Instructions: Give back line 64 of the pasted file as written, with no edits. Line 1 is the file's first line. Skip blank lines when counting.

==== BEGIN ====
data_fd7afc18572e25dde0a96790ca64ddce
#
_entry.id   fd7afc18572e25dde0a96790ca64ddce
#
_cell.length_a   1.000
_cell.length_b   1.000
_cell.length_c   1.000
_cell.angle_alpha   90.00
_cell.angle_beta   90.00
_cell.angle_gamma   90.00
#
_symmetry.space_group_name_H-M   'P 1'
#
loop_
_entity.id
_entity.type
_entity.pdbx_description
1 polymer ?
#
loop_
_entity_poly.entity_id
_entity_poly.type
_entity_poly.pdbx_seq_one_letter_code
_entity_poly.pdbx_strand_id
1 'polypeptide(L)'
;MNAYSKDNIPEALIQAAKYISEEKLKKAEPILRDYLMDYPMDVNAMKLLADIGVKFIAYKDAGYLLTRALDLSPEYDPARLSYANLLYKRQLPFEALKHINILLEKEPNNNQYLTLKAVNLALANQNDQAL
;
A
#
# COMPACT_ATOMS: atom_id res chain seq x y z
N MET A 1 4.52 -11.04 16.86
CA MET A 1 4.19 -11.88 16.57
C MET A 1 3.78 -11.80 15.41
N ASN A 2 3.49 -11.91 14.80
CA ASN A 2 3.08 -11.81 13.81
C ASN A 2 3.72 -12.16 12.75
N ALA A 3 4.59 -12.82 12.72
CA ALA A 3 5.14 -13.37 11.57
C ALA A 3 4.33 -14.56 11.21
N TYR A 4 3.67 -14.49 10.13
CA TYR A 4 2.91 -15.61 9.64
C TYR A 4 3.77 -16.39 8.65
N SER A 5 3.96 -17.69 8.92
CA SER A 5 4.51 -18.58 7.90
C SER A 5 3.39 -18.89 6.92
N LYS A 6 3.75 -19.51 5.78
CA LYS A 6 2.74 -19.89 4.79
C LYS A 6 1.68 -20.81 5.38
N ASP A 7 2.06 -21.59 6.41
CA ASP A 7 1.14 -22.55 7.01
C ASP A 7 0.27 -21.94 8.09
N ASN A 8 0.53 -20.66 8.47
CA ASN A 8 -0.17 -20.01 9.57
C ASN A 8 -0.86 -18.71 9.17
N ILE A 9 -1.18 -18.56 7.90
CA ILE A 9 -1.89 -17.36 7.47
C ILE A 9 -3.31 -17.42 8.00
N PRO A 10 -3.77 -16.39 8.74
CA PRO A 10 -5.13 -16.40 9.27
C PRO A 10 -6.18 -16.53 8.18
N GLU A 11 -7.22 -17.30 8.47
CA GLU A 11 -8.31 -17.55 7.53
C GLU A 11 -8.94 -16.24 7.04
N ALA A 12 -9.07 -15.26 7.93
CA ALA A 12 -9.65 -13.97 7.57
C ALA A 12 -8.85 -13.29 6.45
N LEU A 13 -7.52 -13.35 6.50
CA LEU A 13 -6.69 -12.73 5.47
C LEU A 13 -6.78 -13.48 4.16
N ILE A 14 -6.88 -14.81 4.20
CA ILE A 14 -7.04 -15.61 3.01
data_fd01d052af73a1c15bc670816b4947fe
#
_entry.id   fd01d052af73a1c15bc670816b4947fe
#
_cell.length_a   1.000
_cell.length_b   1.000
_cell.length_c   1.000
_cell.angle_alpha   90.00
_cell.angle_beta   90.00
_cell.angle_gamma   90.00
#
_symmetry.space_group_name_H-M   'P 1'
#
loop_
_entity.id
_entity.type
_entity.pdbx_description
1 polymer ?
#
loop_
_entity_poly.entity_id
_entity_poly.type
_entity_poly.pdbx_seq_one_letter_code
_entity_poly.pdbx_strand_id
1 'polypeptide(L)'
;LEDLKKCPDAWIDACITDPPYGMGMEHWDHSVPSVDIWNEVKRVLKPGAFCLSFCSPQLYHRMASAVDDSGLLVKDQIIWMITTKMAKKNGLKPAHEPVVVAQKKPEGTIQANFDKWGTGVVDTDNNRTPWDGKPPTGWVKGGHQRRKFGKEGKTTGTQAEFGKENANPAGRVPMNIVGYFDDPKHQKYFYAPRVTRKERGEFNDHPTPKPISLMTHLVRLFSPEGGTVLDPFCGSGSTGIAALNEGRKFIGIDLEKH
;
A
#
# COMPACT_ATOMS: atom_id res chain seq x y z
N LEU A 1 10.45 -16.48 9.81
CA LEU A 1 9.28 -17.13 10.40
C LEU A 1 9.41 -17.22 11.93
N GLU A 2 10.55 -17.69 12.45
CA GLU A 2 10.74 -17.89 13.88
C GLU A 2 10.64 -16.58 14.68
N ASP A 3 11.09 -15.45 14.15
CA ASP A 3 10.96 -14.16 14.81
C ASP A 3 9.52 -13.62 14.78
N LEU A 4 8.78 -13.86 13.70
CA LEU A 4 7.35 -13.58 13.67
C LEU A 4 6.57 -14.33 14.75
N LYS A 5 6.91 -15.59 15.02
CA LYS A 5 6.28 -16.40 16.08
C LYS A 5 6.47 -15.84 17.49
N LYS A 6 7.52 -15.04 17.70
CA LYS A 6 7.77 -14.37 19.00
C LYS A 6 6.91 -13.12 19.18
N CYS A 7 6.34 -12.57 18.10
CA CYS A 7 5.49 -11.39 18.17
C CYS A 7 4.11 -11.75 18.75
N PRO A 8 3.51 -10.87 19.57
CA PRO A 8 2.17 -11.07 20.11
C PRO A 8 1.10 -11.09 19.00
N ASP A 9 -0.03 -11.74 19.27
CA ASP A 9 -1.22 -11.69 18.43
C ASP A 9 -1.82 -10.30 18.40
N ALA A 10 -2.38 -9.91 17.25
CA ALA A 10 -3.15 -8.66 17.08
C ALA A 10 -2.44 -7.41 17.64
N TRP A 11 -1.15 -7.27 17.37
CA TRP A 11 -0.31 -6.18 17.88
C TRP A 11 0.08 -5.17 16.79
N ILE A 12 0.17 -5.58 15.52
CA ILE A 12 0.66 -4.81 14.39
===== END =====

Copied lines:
N ALA A 12 -9.07 -15.26 7.93